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Khloe Kardashian and Demi Lovato: Two Celebrities with Resolutions We Love!

There are just a few hours remaining in 2013. That means you only have a little while longer to decide on your New Year’s Resolutions. So what’s it going to be this year? If you’re still stumped, take a look at some celebrity resolutions for inspiration. We think Khloé Kardashian and Demi Lovato have two of the best resolutions we’ve seen so far.

khloe kardashian

In an interview with Cosmopolitan UK, Khloé says that she’s ready for this year to be over and new one to begin. “You only live once so let’s make that one time perfect. We can’t fix our mistakes and imperfections, so let’s have fun. You get what you give out in life.”


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10 Ways the Media is Messing With Our Minds and Bodies

It’s well-known that the media sets crazy standards of beauty and behavior, especially for women. You’d think since we’re all aware of this, it would start to change. However, it seems that the problem is just getting worse. Change will come eventually, but only if we all decide to stop letting magazines, commercials and our daily news tell us how to look, think and act.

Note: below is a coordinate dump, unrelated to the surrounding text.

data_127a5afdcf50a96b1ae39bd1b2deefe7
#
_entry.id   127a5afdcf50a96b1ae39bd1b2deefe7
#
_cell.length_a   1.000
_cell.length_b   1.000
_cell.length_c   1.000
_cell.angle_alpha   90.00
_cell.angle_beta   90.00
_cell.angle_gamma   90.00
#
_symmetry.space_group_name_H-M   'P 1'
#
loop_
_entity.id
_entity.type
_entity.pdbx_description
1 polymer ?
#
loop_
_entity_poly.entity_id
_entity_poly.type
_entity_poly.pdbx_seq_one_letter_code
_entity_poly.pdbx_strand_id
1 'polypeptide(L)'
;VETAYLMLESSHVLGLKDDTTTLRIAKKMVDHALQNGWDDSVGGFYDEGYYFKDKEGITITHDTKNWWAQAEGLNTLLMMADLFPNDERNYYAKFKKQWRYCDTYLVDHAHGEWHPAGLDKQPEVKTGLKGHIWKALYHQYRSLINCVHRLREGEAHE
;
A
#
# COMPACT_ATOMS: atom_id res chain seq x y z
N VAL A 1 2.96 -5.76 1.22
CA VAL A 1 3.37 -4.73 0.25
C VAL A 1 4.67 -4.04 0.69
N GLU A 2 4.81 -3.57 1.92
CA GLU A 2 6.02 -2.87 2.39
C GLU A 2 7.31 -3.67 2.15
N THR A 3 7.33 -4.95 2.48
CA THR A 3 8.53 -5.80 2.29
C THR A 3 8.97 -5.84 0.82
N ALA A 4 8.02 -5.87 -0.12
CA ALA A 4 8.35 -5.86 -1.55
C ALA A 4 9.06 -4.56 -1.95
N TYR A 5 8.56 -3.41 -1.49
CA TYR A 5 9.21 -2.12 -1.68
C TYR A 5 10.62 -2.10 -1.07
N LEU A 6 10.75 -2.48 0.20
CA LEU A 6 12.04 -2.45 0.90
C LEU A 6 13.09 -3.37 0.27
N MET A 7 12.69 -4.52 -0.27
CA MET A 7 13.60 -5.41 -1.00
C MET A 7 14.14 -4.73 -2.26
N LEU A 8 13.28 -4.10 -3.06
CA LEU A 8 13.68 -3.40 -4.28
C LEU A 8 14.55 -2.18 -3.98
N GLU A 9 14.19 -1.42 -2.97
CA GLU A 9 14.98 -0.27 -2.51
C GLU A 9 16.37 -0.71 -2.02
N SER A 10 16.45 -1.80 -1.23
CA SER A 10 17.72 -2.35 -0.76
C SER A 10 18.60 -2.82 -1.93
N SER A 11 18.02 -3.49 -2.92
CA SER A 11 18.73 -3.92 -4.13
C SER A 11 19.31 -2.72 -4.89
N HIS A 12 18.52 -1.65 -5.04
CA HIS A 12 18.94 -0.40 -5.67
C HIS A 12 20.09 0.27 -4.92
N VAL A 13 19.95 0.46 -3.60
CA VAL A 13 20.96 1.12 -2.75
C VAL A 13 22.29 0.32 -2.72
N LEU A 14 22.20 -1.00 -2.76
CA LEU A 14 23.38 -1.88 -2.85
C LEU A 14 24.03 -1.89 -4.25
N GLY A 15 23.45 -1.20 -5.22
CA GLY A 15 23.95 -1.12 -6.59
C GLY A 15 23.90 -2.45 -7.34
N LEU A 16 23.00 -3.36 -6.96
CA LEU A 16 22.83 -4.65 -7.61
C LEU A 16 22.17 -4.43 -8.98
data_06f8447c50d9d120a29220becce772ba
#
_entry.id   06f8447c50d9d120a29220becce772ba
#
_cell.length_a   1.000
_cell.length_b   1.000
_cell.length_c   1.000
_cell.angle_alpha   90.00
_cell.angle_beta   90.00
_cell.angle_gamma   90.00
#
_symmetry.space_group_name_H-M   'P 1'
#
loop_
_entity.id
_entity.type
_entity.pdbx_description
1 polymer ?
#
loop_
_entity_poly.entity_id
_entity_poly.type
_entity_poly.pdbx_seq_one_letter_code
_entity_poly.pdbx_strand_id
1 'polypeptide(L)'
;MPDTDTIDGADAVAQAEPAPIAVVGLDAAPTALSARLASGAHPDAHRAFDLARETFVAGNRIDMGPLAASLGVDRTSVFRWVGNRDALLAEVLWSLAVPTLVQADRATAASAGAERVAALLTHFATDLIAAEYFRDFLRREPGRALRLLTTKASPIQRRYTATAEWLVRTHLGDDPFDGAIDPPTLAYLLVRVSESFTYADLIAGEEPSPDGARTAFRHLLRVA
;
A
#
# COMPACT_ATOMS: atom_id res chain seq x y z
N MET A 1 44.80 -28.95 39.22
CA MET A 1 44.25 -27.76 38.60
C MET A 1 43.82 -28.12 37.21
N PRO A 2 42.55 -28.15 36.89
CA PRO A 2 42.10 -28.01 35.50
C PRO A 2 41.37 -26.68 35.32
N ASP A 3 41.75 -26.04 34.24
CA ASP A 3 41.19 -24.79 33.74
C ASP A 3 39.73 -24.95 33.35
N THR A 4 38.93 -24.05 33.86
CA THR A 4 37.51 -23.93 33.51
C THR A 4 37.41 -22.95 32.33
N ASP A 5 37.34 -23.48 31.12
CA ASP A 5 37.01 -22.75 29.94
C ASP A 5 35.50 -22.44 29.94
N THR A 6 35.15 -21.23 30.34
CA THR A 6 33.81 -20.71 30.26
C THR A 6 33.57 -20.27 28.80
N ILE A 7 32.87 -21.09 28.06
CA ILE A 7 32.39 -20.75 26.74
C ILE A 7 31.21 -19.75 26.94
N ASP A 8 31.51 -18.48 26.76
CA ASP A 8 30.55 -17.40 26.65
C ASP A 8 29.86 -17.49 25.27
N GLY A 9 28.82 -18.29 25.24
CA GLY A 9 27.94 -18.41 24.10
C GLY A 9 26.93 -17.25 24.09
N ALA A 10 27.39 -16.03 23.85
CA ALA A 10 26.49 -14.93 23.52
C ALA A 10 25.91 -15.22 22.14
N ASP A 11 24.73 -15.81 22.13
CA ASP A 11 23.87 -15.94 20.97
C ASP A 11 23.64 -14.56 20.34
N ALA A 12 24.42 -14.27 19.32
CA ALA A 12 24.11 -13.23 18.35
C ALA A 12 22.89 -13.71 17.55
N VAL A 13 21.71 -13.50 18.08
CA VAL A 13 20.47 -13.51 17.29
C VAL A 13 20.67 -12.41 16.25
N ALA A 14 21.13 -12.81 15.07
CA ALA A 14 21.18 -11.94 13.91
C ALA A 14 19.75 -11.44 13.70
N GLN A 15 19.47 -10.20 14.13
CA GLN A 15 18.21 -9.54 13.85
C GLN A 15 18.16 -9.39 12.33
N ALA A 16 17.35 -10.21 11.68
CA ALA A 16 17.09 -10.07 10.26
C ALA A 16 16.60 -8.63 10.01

We’ve got our list of 10 things the media tries to tell us to get in our heads and influence how we view our bodies. We’ve also included why we think they’re a bunch of hooey.


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In Yoga XXL, Yoga is a Practice Open to Every Body

Yoga XXL IngridIn her new book, Yoga XXL: A Journey to Health for Bigger People, author Ingrid Kollak asserts “Yoga is for everybody.” In this thoughtful illustrated guide for beginners and beyond, Ingrid, a registered nurse and yoga teacher, focuses on the benefits of yoga for the mind and body, regardless of the body’s size.

At the DietsInReview compound, we’re routinely bombarded with books and DVDs about weight loss and exercise. Many titles in our library contain the same healthy buzz words over and over including, “Diet this” and “Walk off that,” so we were intrigued when “Yoga XXL” arrived in the mail.

The in-your-face title not only got our attention, it left us a bit stunned. Was it politically correct? Was it unkind? After interviewing the German-born author, I’m convinced that regardless of the title, her motivation was completely sincere.

Before she became a teacher, Ingrid remembers attending yoga classes where students with larger bodies were treated with either indifference or outright cruelty. “In classes I saw yoga teachers who plagued their students physically and mentally,” she recalls. “Many yoga teachers had an outdated view that all yoga students should look a certain way: lean and limber. I noticed that these teachers did not encourage or help students who did not fit that strict model.”


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When Did We Let Digital Fat-Shaming be OK?